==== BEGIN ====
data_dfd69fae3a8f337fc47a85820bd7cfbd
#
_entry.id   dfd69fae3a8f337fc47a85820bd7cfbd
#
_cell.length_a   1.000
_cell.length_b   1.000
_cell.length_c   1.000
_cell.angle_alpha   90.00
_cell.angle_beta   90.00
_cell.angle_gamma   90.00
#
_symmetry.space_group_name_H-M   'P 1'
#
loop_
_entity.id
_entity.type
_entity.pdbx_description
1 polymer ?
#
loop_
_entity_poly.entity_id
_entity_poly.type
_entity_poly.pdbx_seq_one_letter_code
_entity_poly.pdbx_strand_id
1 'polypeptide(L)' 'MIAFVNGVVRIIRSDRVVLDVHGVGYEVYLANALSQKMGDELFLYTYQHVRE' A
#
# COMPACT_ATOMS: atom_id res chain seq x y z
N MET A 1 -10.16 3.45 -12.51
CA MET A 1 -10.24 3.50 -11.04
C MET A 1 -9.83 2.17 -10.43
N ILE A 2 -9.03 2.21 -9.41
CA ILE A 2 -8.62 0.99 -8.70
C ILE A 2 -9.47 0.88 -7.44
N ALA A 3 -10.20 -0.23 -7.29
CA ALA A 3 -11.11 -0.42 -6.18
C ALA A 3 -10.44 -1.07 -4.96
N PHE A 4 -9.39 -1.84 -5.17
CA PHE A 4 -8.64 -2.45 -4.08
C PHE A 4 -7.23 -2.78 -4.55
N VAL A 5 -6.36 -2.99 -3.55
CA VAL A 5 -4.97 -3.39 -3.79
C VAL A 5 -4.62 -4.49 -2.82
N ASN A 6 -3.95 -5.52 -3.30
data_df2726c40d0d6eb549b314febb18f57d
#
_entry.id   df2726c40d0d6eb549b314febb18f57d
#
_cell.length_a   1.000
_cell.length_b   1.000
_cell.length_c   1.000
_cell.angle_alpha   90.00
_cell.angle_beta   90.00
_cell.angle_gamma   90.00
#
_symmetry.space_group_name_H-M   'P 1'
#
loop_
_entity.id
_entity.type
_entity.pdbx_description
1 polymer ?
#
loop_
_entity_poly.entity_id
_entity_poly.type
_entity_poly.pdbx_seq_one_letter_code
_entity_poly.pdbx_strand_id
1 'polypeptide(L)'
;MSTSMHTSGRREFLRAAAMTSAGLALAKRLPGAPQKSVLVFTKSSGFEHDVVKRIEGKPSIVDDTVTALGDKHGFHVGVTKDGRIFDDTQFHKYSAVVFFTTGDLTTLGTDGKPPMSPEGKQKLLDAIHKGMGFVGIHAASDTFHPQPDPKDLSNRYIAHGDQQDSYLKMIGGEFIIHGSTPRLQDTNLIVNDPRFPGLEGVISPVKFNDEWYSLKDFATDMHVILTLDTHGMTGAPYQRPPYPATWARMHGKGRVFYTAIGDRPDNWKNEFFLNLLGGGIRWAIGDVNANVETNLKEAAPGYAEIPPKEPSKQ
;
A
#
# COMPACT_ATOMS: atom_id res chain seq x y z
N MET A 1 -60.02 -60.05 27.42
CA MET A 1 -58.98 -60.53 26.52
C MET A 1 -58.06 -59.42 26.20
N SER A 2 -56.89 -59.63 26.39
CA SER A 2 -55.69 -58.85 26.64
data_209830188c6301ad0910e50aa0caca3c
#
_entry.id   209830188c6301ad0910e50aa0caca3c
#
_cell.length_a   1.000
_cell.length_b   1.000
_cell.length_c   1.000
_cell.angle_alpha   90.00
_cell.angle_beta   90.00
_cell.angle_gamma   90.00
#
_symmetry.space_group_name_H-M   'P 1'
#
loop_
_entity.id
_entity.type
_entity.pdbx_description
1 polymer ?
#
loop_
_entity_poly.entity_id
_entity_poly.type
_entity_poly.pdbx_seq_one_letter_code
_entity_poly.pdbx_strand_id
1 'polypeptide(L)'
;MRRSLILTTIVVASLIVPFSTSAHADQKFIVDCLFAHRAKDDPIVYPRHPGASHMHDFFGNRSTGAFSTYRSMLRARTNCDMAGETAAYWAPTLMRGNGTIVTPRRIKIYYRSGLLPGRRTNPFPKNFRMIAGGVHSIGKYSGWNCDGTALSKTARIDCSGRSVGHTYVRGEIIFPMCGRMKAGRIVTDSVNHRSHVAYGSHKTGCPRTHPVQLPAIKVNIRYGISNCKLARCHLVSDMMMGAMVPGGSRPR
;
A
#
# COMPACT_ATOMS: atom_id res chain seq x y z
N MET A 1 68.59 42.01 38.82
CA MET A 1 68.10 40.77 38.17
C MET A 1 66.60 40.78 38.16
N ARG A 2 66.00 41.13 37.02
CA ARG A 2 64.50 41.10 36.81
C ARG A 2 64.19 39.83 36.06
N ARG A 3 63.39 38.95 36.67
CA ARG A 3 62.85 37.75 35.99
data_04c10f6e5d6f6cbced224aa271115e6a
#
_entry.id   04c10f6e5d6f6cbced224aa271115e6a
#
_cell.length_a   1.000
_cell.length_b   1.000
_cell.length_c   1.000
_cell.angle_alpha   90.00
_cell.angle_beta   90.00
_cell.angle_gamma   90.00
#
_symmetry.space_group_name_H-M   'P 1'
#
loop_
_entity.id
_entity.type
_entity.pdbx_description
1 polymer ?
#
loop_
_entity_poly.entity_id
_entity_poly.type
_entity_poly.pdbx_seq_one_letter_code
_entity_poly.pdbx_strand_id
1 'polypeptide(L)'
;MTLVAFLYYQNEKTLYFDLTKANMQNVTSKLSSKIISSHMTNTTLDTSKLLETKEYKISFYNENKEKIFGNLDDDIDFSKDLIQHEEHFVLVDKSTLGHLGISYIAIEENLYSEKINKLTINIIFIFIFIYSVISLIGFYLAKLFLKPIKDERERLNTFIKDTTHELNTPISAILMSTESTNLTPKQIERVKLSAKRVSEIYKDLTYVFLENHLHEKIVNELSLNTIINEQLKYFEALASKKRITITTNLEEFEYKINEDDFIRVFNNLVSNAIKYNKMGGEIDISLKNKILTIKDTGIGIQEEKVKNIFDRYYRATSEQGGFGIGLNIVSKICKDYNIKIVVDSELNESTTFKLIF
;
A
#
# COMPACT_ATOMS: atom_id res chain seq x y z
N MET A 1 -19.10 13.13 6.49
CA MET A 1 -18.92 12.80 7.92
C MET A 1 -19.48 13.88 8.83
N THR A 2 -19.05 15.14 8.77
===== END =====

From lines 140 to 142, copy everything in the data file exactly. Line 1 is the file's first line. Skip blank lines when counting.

_entity_poly.pdbx_strand_id
1 'polypeptide(L)'
;MTLVAFLYYQNEKTLYFDLTKANMQNVTSKLSSKIISSHMTNTTLDTSKLLETKEYKISFYNENKEKIFGNLDDDIDFSKDLIQHEEHFVLVDKSTLGHLGISYIAIEENLYSEKINKLTINIIFIFIFIYSVISLIGFYLAKLFLKPIKDERERLNTFIKDTTHELNTPISAILMSTESTNLTPKQIERVKLSAKRVSEIYKDLTYVFLENHLHEKIVNELSLNTIINEQLKYFEALASKKRITITTNLEEFEYKINEDDFIRVFNNLVSNAIKYNKMGGEIDISLKNKILTIKDTGIGIQEEKVKNIFDRYYRATSEQGGFGIGLNIVSKICKDYNIKIVVDSELNESTTFKLIF